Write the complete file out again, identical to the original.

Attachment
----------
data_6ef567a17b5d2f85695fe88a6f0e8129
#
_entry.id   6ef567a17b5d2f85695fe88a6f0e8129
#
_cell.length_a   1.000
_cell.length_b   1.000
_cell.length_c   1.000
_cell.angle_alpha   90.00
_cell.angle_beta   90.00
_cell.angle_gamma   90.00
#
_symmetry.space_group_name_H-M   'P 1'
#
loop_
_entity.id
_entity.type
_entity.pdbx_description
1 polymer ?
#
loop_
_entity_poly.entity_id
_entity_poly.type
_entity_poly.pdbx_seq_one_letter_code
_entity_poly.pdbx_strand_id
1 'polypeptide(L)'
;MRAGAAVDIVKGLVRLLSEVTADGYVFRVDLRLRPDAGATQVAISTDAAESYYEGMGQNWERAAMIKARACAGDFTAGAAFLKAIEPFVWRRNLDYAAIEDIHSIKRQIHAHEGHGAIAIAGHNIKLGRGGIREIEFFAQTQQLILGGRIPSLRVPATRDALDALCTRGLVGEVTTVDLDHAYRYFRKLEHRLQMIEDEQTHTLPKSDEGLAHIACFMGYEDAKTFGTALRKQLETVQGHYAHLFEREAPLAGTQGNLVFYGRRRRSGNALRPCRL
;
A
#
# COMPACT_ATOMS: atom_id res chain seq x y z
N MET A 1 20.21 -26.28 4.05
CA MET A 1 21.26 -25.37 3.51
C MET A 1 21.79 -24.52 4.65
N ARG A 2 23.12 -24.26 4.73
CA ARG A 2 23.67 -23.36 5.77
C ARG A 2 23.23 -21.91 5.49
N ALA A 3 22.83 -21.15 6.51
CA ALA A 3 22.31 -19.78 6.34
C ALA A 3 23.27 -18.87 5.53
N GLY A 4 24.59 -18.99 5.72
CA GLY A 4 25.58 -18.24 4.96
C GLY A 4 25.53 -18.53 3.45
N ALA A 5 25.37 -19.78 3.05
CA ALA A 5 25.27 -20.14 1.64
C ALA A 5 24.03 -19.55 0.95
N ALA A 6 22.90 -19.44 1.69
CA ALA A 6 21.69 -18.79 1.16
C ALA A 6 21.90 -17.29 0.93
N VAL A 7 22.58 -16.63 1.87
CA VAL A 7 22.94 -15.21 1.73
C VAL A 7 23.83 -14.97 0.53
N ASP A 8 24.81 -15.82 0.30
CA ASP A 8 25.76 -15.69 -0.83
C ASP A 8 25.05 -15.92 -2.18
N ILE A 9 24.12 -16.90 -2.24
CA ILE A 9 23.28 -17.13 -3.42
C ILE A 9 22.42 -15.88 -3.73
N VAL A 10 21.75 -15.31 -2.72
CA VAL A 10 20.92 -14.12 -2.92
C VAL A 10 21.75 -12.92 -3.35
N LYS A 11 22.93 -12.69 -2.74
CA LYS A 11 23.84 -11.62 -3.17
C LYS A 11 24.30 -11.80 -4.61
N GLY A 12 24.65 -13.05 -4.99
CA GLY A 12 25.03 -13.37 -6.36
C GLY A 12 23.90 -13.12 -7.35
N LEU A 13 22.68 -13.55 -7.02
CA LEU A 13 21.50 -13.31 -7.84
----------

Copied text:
data_6ef567a17b5d2f85695fe88a6f0e8129
#
_entry.id   6ef567a17b5d2f85695fe88a6f0e8129
#
_cell.length_a   1.000
_cell.length_b   1.000
_cell.length_c   1.000
_cell.angle_alpha   90.00
_cell.angle_beta   90.00
_cell.angle_gamma   90.00
#
_symmetry.space_group_name_H-M   'P 1'
#
loop_
_entity.id
_entity.type
_entity.pdbx_description
1 polymer ?
#
loop_
_entity_poly.entity_id
_entity_poly.type
_entity_poly.pdbx_seq_one_letter_code
_entity_poly.pdbx_strand_id
1 'polypeptide(L)'
;MRAGAAVDIVKGLVRLLSEVTADGYVFRVDLRLRPDAGATQVAISTDAAESYYEGMGQNWERAAMIKARACAGDFTAGAAFLKAIEPFVWRRNLDYAAIEDIHSIKRQIHAHEGHGAIAIAGHNIKLGRGGIREIEFFAQTQQLILGGRIPSLRVPATRDALDALCTRGLVGEVTTVDLDHAYRYFRKLEHRLQMIEDEQTHTLPKSDEGLAHIACFMGYEDAKTFGTALRKQLETVQGHYAHLFEREAPLAGTQGNLVFYGRRRRSGNALRPCRL
;
A
#
# COMPACT_ATOMS: atom_id res chain seq x y z
N MET A 1 20.21 -26.28 4.05
CA MET A 1 21.26 -25.37 3.51
C MET A 1 21.79 -24.52 4.65
N ARG A 2 23.12 -24.26 4.73
CA ARG A 2 23.67 -23.36 5.77
C ARG A 2 23.23 -21.91 5.49
N ALA A 3 22.83 -21.15 6.51
CA ALA A 3 22.31 -19.78 6.34
C ALA A 3 23.27 -18.87 5.53
N GLY A 4 24.59 -18.99 5.72
CA GLY A 4 25.58 -18.24 4.96
C GLY A 4 25.53 -18.53 3.45
N ALA A 5 25.37 -19.78 3.05
CA ALA A 5 25.27 -20.14 1.64
C ALA A 5 24.03 -19.55 0.95
N ALA A 6 22.90 -19.44 1.69
CA ALA A 6 21.69 -18.79 1.16
C ALA A 6 21.90 -17.29 0.93
N VAL A 7 22.58 -16.63 1.87
CA VAL A 7 22.94 -15.21 1.73
C VAL A 7 23.83 -14.97 0.53
N ASP A 8 24.81 -15.82 0.30
CA ASP A 8 25.76 -15.69 -0.83
C ASP A 8 25.05 -15.92 -2.18
N ILE A 9 24.12 -16.90 -2.24
CA ILE A 9 23.28 -17.13 -3.42
C ILE A 9 22.42 -15.88 -3.73
N VAL A 10 21.75 -15.31 -2.72
CA VAL A 10 20.92 -14.12 -2.92
C VAL A 10 21.75 -12.92 -3.35
N LYS A 11 22.93 -12.69 -2.74
CA LYS A 11 23.84 -11.62 -3.17
C LYS A 11 24.30 -11.80 -4.61
N GLY A 12 24.65 -13.05 -4.99
CA GLY A 12 25.03 -13.37 -6.36
C GLY A 12 23.90 -13.12 -7.35
N LEU A 13 22.68 -13.55 -7.02
CA LEU A 13 21.50 -13.31 -7.84